Part One of an Interview with John Brimelow
By Kevin Michael Grace
John Brimelow is an independent gold analyst from Connecticut; his writings on the subject appear at Le Métropole Café (lemetropolecafe.com). Kevin Michael Grace interviewed him September 13.
Q: Currently, there is a strong bias among investment advisers against junior resource companies as being too risky. Do you think this will change?
A: Obviously, it will ultimately, if the gold price keeps going up. The fact is that gold shares have been an astonishing disappointment over the past several years. They haven’t done badly in relation to the general stock market, but they have done very poorly in relation to [physical] gold. And the exploration stocks have done ever worse.
A: It’s very tough to explain in a satisfactory way. Until recently, there haven’t been very many big takeovers, which changed a bit this summer. It’s also true that the cost of producing gold has risen very rapidly.
Q: But gold and junior resource companies actually produce new wealth. One would think this an important consideration today.
A: I think it’s a highly legitimate area for investment consideration. People do find mines. And if you can get into the cycle early enough, it’s a fortune maker. As the guys who own Red Back have just demonstrated. In the mid-1990s, there were tremendous amounts of money made in the junior mining sector. It’s true it’s not been easy to raise money for these projects. Again, the underperformance by the gold shares in general and the explorers in particular over the past four or five years has been a bit of a puzzle.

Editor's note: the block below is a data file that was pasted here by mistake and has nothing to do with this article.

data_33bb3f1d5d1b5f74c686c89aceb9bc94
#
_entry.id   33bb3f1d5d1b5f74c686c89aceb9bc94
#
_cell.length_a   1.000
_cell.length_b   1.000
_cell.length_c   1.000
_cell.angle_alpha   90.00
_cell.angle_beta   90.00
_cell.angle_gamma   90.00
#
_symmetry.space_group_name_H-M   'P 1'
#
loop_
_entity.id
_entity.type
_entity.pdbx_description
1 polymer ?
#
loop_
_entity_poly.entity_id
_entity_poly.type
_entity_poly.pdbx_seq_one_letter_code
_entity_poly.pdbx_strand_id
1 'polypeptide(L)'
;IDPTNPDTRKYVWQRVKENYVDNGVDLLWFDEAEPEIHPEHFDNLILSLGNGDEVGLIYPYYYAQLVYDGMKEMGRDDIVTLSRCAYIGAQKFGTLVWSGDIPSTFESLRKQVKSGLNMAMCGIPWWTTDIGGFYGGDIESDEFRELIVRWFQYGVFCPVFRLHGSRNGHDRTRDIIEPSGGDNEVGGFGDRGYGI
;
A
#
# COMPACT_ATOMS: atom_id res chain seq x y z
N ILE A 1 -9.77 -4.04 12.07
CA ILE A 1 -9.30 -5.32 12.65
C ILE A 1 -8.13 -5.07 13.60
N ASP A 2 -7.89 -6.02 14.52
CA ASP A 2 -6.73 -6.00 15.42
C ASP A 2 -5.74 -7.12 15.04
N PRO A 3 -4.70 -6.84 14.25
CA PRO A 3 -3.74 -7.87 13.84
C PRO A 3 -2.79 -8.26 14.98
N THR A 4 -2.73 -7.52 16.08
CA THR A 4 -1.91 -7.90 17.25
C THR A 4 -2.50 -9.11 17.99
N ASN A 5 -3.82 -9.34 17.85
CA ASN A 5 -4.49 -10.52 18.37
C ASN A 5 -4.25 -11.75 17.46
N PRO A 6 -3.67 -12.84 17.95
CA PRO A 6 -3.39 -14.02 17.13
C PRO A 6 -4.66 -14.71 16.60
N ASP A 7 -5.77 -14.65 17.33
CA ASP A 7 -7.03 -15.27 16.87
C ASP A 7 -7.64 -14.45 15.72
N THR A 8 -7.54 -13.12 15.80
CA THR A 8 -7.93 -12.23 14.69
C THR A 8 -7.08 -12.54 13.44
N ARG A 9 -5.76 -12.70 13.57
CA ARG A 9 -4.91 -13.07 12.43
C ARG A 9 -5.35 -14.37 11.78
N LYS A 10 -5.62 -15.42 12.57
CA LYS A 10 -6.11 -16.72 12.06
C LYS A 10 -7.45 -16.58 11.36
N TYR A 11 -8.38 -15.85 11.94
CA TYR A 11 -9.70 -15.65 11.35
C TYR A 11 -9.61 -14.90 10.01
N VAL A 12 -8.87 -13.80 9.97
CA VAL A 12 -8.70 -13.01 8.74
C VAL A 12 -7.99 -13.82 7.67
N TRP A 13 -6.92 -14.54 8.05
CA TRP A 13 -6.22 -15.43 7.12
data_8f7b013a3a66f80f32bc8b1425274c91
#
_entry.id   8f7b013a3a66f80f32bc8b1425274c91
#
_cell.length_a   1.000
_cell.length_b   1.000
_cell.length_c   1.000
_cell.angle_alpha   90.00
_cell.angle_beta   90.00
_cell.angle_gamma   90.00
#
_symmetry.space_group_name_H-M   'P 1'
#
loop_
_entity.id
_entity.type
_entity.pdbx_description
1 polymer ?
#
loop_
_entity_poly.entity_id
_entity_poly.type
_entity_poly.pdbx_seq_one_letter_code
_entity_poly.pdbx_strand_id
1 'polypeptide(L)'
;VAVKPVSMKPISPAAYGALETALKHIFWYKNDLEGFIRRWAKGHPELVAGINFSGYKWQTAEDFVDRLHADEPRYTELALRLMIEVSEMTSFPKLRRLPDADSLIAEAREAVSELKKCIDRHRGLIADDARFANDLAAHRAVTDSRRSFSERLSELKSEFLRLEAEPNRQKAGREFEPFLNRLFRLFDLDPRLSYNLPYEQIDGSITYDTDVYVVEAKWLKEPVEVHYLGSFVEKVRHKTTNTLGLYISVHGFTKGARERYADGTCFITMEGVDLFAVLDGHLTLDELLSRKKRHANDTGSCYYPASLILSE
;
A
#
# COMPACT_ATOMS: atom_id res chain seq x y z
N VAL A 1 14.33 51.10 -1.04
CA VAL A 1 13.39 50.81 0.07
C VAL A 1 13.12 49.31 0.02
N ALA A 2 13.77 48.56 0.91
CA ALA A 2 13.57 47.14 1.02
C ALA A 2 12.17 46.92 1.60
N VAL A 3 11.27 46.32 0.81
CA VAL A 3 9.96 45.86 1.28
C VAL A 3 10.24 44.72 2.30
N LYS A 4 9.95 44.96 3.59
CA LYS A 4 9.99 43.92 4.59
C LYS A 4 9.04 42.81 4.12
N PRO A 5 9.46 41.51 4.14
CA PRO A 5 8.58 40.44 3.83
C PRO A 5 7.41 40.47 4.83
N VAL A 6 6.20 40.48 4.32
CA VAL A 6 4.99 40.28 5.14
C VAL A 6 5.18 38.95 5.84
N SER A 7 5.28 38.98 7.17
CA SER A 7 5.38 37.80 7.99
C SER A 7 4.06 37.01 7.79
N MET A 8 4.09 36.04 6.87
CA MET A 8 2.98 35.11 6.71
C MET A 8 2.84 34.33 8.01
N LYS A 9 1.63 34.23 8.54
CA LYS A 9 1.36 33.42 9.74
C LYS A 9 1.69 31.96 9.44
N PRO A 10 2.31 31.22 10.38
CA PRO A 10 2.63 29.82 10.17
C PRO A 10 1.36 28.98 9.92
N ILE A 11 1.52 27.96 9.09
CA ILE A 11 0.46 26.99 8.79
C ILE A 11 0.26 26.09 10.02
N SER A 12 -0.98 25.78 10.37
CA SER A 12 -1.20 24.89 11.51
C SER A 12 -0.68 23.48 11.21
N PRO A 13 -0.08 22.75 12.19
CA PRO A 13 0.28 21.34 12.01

Q: As you say, investors in juniors have done well in the past. With gold hovering around $1,300 an ounce, how do you see the future?
A: Gold is now more or less at a level where it’s plausible to find viable gold mines. This is what happened in the mid-1990s. Gold was between $350 and $400 for about three years, which at the time was high. It was high enough to bring in some very successful gold mining operations, and that resulted in some extremely lucrative takeovers, so that the guys who followed the junior shares did extremely well. Investing in junior resource companies repays hard work, because keeping track of these juniors is hard.